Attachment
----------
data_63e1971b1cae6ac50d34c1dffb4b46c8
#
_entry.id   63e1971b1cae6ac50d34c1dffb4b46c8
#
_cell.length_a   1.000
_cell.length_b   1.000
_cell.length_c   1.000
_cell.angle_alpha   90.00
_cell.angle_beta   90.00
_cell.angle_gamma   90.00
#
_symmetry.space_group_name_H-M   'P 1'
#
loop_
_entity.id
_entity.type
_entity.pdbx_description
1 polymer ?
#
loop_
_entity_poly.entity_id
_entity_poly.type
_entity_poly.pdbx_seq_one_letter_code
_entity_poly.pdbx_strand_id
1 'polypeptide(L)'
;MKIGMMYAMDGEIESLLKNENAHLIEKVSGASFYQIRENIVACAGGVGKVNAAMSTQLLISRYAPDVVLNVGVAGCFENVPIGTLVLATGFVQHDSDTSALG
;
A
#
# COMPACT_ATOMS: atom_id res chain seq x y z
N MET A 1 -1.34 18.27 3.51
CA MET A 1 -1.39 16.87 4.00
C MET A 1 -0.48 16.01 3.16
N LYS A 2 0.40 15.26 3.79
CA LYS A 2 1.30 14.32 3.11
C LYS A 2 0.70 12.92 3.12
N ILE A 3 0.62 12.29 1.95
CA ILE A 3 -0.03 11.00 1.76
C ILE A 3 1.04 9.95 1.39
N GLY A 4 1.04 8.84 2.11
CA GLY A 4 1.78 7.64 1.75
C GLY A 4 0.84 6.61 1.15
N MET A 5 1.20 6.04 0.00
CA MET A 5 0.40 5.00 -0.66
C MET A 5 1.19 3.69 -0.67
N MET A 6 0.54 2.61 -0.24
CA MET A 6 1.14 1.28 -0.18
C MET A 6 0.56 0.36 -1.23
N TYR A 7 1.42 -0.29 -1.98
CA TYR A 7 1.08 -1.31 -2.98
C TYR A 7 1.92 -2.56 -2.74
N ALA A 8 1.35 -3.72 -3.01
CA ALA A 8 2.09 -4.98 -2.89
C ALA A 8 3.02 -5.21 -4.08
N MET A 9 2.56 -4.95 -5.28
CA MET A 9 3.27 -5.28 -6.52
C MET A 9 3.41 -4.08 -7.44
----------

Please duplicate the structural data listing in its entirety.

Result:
data_63e1971b1cae6ac50d34c1dffb4b46c8
#
_entry.id   63e1971b1cae6ac50d34c1dffb4b46c8
#
_cell.length_a   1.000
_cell.length_b   1.000
_cell.length_c   1.000
_cell.angle_alpha   90.00
_cell.angle_beta   90.00
_cell.angle_gamma   90.00
#
_symmetry.space_group_name_H-M   'P 1'
#
loop_
_entity.id
_entity.type
_entity.pdbx_description
1 polymer ?
#
loop_
_entity_poly.entity_id
_entity_poly.type
_entity_poly.pdbx_seq_one_letter_code
_entity_poly.pdbx_strand_id
1 'polypeptide(L)'
;MKIGMMYAMDGEIESLLKNENAHLIEKVSGASFYQIRENIVACAGGVGKVNAAMSTQLLISRYAPDVVLNVGVAGCFENVPIGTLVLATGFVQHDSDTSALG
;
A
#
# COMPACT_ATOMS: atom_id res chain seq x y z
N MET A 1 -1.34 18.27 3.51
CA MET A 1 -1.39 16.87 4.00
C MET A 1 -0.48 16.01 3.16
N LYS A 2 0.40 15.26 3.79
CA LYS A 2 1.30 14.32 3.11
C LYS A 2 0.70 12.92 3.12
N ILE A 3 0.62 12.29 1.95
CA ILE A 3 -0.03 11.00 1.76
C ILE A 3 1.04 9.95 1.39
N GLY A 4 1.04 8.84 2.11
CA GLY A 4 1.78 7.64 1.75
C GLY A 4 0.84 6.61 1.15
N MET A 5 1.20 6.04 0.00
CA MET A 5 0.40 5.00 -0.66
C MET A 5 1.19 3.69 -0.67
N MET A 6 0.54 2.61 -0.24
CA MET A 6 1.14 1.28 -0.18
C MET A 6 0.56 0.36 -1.23
N TYR A 7 1.42 -0.29 -1.98
CA TYR A 7 1.08 -1.31 -2.98
C TYR A 7 1.92 -2.56 -2.74
N ALA A 8 1.35 -3.72 -3.01
CA ALA A 8 2.09 -4.98 -2.89
C ALA A 8 3.02 -5.21 -4.08
N MET A 9 2.56 -4.95 -5.28
CA MET A 9 3.27 -5.28 -6.52
C MET A 9 3.41 -4.08 -7.44